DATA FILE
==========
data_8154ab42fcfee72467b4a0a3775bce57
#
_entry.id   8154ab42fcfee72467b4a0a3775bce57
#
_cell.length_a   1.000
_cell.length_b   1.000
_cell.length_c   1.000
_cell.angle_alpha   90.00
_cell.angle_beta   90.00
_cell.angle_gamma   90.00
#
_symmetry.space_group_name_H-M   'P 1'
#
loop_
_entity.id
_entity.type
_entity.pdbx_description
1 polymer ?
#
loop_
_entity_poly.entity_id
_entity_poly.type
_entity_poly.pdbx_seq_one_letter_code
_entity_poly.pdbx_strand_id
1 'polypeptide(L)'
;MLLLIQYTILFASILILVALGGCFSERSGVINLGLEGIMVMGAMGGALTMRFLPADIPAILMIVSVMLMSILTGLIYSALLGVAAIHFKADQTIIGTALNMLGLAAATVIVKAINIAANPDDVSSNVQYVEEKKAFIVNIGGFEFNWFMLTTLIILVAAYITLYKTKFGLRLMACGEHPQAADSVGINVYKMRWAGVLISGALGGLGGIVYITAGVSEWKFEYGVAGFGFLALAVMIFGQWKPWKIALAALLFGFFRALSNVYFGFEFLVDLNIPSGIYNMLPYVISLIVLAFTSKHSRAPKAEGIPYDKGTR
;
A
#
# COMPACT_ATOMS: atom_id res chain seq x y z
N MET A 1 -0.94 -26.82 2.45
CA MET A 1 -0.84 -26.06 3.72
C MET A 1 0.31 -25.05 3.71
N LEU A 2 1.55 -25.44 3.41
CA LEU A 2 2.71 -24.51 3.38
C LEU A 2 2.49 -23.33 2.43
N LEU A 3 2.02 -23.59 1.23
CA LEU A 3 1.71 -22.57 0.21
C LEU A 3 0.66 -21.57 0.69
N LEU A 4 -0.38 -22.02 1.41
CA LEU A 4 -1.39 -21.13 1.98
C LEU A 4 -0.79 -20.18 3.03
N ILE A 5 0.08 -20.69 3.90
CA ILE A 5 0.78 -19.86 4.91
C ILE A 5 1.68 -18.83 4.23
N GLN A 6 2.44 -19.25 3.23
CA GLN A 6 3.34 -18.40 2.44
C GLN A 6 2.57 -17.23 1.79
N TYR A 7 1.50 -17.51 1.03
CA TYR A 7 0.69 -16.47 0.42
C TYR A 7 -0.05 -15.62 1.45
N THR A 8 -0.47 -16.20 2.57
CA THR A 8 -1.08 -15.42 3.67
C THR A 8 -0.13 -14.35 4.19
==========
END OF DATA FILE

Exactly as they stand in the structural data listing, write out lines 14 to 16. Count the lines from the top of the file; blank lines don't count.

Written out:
loop_
_entity.id
_entity.type